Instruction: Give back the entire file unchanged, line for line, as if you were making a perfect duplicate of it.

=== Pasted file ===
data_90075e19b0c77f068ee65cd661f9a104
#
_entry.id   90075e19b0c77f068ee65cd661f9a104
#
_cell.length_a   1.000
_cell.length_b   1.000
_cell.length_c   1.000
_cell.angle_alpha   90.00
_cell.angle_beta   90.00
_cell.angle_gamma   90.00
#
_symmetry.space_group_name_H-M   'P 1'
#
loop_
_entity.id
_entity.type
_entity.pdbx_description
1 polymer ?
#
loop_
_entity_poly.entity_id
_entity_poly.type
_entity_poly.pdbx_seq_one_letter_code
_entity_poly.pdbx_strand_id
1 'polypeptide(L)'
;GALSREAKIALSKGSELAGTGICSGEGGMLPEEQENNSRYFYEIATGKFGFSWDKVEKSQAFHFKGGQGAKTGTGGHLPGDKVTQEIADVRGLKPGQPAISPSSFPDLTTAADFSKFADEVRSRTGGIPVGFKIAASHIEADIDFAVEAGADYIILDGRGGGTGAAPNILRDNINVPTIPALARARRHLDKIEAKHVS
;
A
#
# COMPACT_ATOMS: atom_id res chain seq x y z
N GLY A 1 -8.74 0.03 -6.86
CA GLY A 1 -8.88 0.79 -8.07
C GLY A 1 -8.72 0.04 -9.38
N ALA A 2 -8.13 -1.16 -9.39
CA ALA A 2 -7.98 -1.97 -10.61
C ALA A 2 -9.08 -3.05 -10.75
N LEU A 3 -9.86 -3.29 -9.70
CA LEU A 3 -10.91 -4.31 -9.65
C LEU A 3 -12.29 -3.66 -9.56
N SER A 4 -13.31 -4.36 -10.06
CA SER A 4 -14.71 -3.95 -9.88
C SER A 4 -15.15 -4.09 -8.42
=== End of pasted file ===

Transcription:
data_90075e19b0c77f068ee65cd661f9a104
#
_entry.id   90075e19b0c77f068ee65cd661f9a104
#
_cell.length_a   1.000
_cell.length_b   1.000
_cell.length_c   1.000
_cell.angle_alpha   90.00
_cell.angle_beta   90.00
_cell.angle_gamma   90.00
#
_symmetry.space_group_name_H-M   'P 1'
#
loop_
_entity.id
_entity.type
_entity.pdbx_description
1 polymer ?
#
loop_
_entity_poly.entity_id
_entity_poly.type
_entity_poly.pdbx_seq_one_letter_code
_entity_poly.pdbx_strand_id
1 'polypeptide(L)'
;GALSREAKIALSKGSELAGTGICSGEGGMLPEEQENNSRYFYEIATGKFGFSWDKVEKSQAFHFKGGQGAKTGTGGHLPGDKVTQEIADVRGLKPGQPAISPSSFPDLTTAADFSKFADEVRSRTGGIPVGFKIAASHIEADIDFAVEAGADYIILDGRGGGTGAAPNILRDNINVPTIPALARARRHLDKIEAKHVS
;
A
#
# COMPACT_ATOMS: atom_id res chain seq x y z
N GLY A 1 -8.74 0.03 -6.86
CA GLY A 1 -8.88 0.79 -8.07
C GLY A 1 -8.72 0.04 -9.38
N ALA A 2 -8.13 -1.16 -9.39
CA ALA A 2 -7.98 -1.97 -10.61
C ALA A 2 -9.08 -3.05 -10.75
N LEU A 3 -9.86 -3.29 -9.70
CA LEU A 3 -10.91 -4.31 -9.65
C LEU A 3 -12.29 -3.66 -9.56
N SER A 4 -13.31 -4.36 -10.06
CA SER A 4 -14.71 -3.95 -9.88
C SER A 4 -15.15 -4.09 -8.42